THE BEGINNINGS OF THE
JEWISH COMMUNITY IN MANITOBA
by George Siamandas
On June 10 1882 70 Jewish families arrived in Winnipeg. They were Russian Jews that were being massacred throughout south western Russia because it was thought they had something to do with Czar Alexander's death in 1881. Years of oppression caused a mass exodus lasting from 1882 to 1914.
Sir Alexander Tilloch Galt Canada's high commissioner to Great britain became involved in a relief committee called the Mansion House committee whose role was to raise funds and assist emigration from Russia. Galt proposed that they come to Manitoba. By spring of 1882 his proposal was accepted and 400 Jewish refugees left the Austrian Galician city of Borody bound for Winnipeg. Most were small traders and mechanics of various trades. They were expected to become farmers.
About 30 Jews had lived in Winnipeg as early as 1877. Most were of british or german origin and they were of the reform branch which was fairly well assimilated into the larger society. The existing community arranged for use of the immigration sheds and provided food and interpreters. They raised 1,200 in just a few months. The spirit of humanitarianism was strong in Winnipeg and Bishop Machray and Mayor Alexander Logan helped in increasing the donations. The papers were also supportive and helped create a very sympathetic climate.
About 150 became involved in the construction of the CPR laying track as far west as Moose Jaw. Their families lived with them and their observance of high holidays was tolerated. But by fall they fell into great difficulties as a recession fell over Winnipeg. Jobs were impossible to find after the collapse of the real estate boom and there were no places to live.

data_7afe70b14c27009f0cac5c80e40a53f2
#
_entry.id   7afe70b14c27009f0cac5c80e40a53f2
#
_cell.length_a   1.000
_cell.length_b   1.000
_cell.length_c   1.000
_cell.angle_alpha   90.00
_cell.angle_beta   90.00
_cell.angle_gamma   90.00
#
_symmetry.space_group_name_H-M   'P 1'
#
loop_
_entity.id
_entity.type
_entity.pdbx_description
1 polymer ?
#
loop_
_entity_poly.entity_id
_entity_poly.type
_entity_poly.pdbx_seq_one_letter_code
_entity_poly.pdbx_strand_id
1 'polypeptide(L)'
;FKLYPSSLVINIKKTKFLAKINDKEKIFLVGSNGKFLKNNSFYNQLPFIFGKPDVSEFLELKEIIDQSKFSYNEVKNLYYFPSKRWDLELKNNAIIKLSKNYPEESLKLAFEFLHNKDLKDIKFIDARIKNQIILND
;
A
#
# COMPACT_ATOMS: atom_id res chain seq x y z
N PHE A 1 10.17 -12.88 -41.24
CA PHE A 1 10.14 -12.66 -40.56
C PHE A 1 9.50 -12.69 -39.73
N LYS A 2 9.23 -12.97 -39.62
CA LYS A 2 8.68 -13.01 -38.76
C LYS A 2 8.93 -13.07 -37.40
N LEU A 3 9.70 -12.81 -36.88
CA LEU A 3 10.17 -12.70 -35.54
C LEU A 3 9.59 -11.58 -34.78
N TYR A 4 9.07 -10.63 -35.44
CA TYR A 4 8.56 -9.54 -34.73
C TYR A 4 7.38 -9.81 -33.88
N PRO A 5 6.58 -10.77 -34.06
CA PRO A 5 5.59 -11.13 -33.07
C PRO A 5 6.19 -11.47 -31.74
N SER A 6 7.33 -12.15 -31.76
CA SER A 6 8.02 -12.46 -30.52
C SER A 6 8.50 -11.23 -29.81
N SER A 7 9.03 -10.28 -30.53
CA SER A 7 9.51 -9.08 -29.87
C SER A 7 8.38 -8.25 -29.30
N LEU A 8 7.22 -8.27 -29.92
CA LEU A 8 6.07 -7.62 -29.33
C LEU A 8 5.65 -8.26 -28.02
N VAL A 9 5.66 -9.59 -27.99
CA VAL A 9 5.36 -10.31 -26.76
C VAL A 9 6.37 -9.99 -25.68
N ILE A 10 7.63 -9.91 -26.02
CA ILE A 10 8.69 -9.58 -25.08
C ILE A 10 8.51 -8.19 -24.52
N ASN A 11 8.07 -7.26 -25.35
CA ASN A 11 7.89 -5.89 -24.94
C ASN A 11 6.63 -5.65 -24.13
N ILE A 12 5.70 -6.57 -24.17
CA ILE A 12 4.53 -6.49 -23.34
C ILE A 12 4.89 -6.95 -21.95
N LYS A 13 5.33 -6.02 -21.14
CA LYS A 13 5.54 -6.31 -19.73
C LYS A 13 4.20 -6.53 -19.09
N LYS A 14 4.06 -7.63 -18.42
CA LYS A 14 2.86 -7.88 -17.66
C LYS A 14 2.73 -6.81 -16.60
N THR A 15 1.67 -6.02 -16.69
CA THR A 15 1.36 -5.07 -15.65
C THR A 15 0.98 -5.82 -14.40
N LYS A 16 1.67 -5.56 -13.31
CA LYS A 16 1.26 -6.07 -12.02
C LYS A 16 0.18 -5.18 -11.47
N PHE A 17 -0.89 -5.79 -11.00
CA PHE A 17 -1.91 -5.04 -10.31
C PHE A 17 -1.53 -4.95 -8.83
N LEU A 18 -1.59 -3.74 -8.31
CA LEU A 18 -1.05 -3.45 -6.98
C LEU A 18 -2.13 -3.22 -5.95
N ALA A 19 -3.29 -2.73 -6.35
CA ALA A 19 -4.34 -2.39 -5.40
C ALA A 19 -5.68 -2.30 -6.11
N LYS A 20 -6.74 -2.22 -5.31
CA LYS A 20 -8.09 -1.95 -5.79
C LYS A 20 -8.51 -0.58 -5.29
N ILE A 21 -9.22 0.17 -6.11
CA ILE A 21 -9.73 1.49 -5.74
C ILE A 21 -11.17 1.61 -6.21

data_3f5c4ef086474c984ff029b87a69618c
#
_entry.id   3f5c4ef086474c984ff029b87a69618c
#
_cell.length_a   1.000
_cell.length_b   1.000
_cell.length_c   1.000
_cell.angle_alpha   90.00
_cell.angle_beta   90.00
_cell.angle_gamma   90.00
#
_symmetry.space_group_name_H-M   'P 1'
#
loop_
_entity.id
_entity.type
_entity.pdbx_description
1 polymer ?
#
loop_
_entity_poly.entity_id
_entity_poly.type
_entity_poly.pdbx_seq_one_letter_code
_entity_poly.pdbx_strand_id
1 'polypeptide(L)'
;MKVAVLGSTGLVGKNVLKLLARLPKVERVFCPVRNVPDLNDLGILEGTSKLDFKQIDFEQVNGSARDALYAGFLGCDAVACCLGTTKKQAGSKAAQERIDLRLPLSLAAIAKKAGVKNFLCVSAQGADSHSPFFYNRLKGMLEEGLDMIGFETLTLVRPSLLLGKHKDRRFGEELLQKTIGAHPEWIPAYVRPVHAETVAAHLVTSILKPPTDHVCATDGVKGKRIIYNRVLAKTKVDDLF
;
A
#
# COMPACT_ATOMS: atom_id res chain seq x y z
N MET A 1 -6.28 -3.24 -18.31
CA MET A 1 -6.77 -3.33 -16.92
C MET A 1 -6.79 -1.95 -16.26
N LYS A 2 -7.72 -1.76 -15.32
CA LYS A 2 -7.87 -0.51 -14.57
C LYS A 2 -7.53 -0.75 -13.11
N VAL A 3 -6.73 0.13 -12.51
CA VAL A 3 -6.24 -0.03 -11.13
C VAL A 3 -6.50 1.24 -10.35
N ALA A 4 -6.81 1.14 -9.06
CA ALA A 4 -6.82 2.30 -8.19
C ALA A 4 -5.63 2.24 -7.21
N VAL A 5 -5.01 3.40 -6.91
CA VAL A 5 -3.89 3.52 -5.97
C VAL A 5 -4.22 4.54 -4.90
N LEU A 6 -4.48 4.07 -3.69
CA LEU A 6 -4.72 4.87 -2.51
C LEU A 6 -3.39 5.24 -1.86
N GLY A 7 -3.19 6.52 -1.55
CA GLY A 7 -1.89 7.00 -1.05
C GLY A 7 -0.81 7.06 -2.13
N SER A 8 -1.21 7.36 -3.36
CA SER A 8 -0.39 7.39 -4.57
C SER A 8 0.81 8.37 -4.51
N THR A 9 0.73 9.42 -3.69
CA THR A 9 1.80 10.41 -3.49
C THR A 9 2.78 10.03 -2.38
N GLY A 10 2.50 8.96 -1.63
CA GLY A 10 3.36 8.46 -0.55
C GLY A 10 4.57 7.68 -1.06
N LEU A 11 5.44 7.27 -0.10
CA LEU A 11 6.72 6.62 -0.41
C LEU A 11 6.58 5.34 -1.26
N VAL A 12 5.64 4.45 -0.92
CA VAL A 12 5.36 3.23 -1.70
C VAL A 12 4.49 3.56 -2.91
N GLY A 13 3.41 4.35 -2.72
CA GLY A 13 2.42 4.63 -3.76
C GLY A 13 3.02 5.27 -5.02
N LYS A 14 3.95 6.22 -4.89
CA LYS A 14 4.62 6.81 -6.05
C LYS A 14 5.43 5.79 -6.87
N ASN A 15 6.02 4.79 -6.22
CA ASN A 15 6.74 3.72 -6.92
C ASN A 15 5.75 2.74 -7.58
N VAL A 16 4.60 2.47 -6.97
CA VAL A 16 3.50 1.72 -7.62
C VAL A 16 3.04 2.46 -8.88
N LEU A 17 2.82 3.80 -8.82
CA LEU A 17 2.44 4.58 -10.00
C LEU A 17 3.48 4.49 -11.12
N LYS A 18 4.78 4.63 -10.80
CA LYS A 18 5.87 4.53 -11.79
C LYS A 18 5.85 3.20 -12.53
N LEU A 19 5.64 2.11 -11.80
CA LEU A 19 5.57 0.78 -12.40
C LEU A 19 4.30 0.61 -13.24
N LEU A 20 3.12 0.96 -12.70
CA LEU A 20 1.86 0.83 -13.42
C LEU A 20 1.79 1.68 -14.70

As winter was approaching efforts were made to move the families east but it did not come about. There were delays in giving them land to farm either in Manitoba or in the Q'Appelle valley. The authorities were just not ready for them and how to plan for them as they had done with the Mennonites and the Icelanders. Temperatures plummeted to
-50, they almost starved because they would not eat food they were offered. By the late 1880s the Jews had already established a multi cultural society. Despite their differences they all share a religion, a history as a people apart and Yiddish.
The newcomers were quite different. Different even than their English and German counterparts. They spoke a different language, ate different food, and kept solely to themselves. They were not interested in farming and had no money to become involved in any new activities. They faced a fair amount of racism and were excluded from elite clubs. Over time the children of the labourers, pedlars and store owners became doctors, lawyers and scientists.
By 1931 there were 20,000 people identifying themselves as Jews in Manitoba. Today the Jewish community numbers about 15,000 to 16,000 almost all urban but as their children seek better opportunities elsewhere numbers are dwindling.